How can I propagate 'Camellia japonica'?

I have a lovely Camellia japonica “Aspasia MacArthur” growing beside my western fence, where it has flourished for over fifty years. It was a bit overgrown, and I cut it back two years ago, which it has taken very kindly: it is now covered with buds.

I’d like to plant another either side of the one I have to screen the view of my neighbours’ yard from my bedroom window, but I’m not sure how to propagate camellias successfully. When I cut mine back last time I gave the cuttings to my sister (at her urgent request) and she failed completely to strike anything. I think I know what she did wrong, but I’d like to be more sure.

Can anyone here advise me on propagating C. japonica? (Bear in mind that I live in a humid sub-tropical climate and that it is just the beginning of winter.) Would I do best just to order a couple in pots from a nursery at planting-time?

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Here are some articles which should aid in your quest:

The technical one
https://www.americancamellias.com/care-culture-resources/propagation/rooting-camellias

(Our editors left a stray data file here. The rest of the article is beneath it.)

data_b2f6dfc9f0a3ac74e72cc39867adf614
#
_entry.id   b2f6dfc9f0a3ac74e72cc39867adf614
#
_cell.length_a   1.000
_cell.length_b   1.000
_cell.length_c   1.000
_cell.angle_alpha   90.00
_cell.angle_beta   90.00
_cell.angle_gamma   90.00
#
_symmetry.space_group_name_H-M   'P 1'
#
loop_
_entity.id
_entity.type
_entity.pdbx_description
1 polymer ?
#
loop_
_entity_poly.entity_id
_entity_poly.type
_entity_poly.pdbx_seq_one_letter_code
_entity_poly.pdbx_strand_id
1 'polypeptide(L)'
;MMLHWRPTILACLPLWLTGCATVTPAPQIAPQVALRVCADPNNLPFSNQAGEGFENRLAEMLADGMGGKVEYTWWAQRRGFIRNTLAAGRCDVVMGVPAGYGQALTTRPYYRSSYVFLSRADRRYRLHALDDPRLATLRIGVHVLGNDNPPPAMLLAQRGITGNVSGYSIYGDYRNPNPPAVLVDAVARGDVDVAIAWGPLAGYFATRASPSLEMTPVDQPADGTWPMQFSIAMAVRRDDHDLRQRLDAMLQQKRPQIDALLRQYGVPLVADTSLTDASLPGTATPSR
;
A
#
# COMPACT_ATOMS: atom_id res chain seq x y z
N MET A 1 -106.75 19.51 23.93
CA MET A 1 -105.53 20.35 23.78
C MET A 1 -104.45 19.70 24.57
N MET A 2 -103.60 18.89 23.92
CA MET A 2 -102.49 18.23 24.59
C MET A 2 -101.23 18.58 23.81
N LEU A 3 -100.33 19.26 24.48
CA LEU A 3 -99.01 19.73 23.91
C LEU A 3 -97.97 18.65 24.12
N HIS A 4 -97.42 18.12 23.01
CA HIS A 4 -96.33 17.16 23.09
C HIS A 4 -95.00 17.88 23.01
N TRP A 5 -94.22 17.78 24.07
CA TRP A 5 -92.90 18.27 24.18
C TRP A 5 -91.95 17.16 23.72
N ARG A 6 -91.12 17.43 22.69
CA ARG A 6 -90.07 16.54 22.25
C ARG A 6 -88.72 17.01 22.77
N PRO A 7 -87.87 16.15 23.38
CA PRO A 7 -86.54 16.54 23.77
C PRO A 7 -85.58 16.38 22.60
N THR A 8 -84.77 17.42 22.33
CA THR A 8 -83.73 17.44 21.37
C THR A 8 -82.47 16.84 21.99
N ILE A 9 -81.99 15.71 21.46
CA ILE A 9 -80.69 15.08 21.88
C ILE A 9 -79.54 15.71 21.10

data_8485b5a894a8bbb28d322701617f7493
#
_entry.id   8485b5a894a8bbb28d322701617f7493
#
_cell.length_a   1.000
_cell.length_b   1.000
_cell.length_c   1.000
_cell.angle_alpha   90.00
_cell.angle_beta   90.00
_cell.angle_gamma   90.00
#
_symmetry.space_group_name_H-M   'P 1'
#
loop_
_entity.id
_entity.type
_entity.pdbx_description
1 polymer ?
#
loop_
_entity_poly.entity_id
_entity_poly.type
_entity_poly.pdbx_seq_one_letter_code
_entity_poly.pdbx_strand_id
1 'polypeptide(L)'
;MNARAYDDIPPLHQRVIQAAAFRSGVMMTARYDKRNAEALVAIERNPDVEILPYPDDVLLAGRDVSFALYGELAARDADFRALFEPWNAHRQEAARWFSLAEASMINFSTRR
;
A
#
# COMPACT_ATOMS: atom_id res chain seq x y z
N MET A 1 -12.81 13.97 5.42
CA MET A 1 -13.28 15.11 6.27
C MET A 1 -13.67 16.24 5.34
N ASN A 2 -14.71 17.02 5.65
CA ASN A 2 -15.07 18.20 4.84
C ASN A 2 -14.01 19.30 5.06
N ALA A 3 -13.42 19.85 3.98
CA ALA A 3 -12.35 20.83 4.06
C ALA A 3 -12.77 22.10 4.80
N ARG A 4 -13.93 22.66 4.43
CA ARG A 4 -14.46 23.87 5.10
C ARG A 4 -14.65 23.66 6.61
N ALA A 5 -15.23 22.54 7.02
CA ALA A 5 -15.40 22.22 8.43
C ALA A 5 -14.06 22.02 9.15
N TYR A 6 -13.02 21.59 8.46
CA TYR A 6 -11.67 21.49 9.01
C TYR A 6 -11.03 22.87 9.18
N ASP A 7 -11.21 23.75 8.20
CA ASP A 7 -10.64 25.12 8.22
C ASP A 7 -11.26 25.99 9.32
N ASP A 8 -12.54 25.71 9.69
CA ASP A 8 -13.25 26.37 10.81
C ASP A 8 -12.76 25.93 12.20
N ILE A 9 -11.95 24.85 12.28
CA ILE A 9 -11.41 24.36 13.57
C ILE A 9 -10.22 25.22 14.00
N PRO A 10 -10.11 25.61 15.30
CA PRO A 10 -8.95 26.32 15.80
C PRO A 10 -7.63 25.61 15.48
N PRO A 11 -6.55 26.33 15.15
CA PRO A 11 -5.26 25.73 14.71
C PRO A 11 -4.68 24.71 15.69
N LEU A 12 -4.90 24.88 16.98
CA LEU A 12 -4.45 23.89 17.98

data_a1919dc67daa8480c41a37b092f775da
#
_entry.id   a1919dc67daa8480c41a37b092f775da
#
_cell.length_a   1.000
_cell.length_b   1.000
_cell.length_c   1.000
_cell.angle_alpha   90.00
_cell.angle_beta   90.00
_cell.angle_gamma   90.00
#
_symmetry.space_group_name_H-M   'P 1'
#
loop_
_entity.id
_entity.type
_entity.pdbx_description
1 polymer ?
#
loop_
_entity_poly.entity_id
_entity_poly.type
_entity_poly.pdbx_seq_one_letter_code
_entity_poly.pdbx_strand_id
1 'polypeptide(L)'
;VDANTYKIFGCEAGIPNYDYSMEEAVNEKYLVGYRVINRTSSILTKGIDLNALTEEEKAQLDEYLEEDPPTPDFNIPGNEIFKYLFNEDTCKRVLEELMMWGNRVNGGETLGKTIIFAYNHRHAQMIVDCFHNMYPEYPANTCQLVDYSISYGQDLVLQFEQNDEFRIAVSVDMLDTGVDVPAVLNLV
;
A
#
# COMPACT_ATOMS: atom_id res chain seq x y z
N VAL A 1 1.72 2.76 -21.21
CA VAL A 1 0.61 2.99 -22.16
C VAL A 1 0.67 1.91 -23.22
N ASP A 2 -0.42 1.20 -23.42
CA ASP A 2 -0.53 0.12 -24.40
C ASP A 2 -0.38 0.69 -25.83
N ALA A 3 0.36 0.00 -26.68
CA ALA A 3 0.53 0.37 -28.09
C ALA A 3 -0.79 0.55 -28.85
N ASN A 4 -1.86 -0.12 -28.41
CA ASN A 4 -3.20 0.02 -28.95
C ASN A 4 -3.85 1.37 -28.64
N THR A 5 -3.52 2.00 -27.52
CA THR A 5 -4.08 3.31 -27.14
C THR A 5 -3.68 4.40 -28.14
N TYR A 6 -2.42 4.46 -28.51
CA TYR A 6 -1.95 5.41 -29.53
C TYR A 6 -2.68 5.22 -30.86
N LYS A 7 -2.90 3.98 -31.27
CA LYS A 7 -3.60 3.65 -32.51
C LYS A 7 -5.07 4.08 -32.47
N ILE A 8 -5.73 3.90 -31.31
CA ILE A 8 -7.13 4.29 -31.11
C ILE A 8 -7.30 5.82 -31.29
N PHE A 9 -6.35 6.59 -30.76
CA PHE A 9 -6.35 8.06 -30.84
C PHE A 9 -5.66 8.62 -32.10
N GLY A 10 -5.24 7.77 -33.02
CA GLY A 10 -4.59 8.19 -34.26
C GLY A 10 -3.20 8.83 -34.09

A homebrew method
http://www.walterreeves.com/how-to-archive/camellia-and-other-shrubs-propagating-step-by-step/

Basically, these two pages save me a lot of typing :smiley: The next thing I will say though is to have patience. Rooting shrubs can be tricky for some. The key thing is to use young/new growth/green wood. If you try to root old wood it will be much harder.

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Reading those, and allowing for the sphericity of the Earth, I reckon that I ought to postpone action to January. And my suspicions about my sister’s previous failure seem to be confirmed.

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Would you mind elaborating on this? For educational purposes of course, to help prevent others from having the same issue.

My sister tried to propagate the camellia cuttings in a commercial potting mix that was compounded to make it nearly impossible for its users to over-water their indoor plants¹, and which was therefore far too free-draining for any practical use. Then in addition, she was not diligent about watering. But you need to keep the ends of cuttings moist to promote rooting.


¹ The nonsense sold as potting mix seems to consist of finely-chopped but un-composted mulch, sand, vermiculite, and slow-release fertiliser. I suspect that in addition to being in effect an instant desert, it is too limy for camellias. My sister would have done better to use sand.

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Also, don’t forget heat. Heat is very important for root development. I cannot remember if that was mentioned in those articles.